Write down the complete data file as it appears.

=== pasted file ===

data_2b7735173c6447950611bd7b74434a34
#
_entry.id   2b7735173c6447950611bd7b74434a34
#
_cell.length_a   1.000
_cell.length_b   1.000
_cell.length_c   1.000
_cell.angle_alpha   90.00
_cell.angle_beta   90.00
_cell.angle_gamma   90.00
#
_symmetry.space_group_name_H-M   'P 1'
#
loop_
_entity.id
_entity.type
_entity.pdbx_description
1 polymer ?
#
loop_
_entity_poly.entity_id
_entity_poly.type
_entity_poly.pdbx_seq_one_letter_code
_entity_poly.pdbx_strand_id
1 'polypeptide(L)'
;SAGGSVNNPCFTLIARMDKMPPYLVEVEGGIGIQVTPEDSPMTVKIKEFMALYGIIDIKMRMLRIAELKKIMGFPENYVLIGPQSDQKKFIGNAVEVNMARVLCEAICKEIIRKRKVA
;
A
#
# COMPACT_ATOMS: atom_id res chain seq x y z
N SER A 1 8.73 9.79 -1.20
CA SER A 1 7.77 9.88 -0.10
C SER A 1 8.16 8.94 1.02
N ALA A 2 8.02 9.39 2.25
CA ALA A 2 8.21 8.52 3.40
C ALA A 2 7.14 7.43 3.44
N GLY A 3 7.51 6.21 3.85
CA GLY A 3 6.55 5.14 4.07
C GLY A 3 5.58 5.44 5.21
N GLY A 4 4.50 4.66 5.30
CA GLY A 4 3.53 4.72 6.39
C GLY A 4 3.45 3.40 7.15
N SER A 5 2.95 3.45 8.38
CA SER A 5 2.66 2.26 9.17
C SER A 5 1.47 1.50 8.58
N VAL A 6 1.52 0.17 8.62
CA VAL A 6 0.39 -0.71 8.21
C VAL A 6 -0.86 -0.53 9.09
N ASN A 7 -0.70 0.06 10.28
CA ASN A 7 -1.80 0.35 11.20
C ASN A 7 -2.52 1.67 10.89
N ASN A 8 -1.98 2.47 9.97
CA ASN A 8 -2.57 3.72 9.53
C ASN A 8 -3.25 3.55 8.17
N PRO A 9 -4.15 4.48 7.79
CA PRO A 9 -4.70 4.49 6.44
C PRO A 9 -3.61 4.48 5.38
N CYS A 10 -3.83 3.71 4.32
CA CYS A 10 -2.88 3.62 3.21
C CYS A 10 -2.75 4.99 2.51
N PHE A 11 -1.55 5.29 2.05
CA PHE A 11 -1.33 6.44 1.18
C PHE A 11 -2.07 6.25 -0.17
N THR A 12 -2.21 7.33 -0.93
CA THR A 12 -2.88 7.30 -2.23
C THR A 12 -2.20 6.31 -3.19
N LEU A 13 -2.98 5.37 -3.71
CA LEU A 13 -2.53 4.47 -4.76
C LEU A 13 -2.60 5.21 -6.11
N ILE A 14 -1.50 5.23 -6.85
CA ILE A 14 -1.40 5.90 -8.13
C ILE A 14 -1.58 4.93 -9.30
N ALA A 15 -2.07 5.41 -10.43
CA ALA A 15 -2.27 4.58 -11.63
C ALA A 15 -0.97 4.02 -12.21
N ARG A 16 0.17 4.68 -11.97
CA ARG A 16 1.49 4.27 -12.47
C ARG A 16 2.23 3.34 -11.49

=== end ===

data_2b7735173c6447950611bd7b74434a34
#
_entry.id   2b7735173c6447950611bd7b74434a34
#
_cell.length_a   1.000
_cell.length_b   1.000
_cell.length_c   1.000
_cell.angle_alpha   90.00
_cell.angle_beta   90.00
_cell.angle_gamma   90.00
#
_symmetry.space_group_name_H-M   'P 1'
#
loop_
_entity.id
_entity.type
_entity.pdbx_description
1 polymer ?
#
loop_
_entity_poly.entity_id
_entity_poly.type
_entity_poly.pdbx_seq_one_letter_code
_entity_poly.pdbx_strand_id
1 'polypeptide(L)'
;SAGGSVNNPCFTLIARMDKMPPYLVEVEGGIGIQVTPEDSPMTVKIKEFMALYGIIDIKMRMLRIAELKKIMGFPENYVLIGPQSDQKKFIGNAVEVNMARVLCEAICKEIIRKRKVA
;
A
#
# COMPACT_ATOMS: atom_id res chain seq x y z
N SER A 1 8.73 9.79 -1.20
CA SER A 1 7.77 9.88 -0.10
C SER A 1 8.16 8.94 1.02
N ALA A 2 8.02 9.39 2.25
CA ALA A 2 8.21 8.52 3.40
C ALA A 2 7.14 7.43 3.44
N GLY A 3 7.51 6.21 3.85
CA GLY A 3 6.55 5.14 4.07
C GLY A 3 5.58 5.44 5.21
N GLY A 4 4.50 4.66 5.30
CA GLY A 4 3.53 4.72 6.39
C GLY A 4 3.45 3.40 7.15
N SER A 5 2.95 3.45 8.38
CA SER A 5 2.66 2.26 9.17
C SER A 5 1.47 1.50 8.58
N VAL A 6 1.52 0.17 8.62
CA VAL A 6 0.39 -0.71 8.21
C VAL A 6 -0.86 -0.53 9.09
N ASN A 7 -0.70 0.06 10.28
CA ASN A 7 -1.80 0.35 11.20
C ASN A 7 -2.52 1.67 10.89
N ASN A 8 -1.98 2.47 9.97
CA ASN A 8 -2.57 3.72 9.53
C ASN A 8 -3.25 3.55 8.17
N PRO A 9 -4.15 4.48 7.79
CA PRO A 9 -4.70 4.49 6.44
C PRO A 9 -3.61 4.48 5.38
N CYS A 10 -3.83 3.71 4.32
CA CYS A 10 -2.88 3.62 3.21
C CYS A 10 -2.75 4.99 2.51
N PHE A 11 -1.55 5.29 2.05
CA PHE A 11 -1.33 6.44 1.18
C PHE A 11 -2.07 6.25 -0.17
N THR A 12 -2.21 7.33 -0.93
CA THR A 12 -2.88 7.30 -2.23
C THR A 12 -2.20 6.31 -3.19
N LEU A 13 -2.98 5.37 -3.71
CA LEU A 13 -2.53 4.47 -4.76
C LEU A 13 -2.60 5.21 -6.11
N ILE A 14 -1.50 5.23 -6.85
CA ILE A 14 -1.40 5.90 -8.13
C ILE A 14 -1.58 4.93 -9.30
N ALA A 15 -2.07 5.41 -10.43
CA ALA A 15 -2.27 4.58 -11.63
C ALA A 15 -0.97 4.02 -12.21
N ARG A 16 0.17 4.68 -11.97
CA ARG A 16 1.49 4.27 -12.47
C ARG A 16 2.23 3.34 -11.49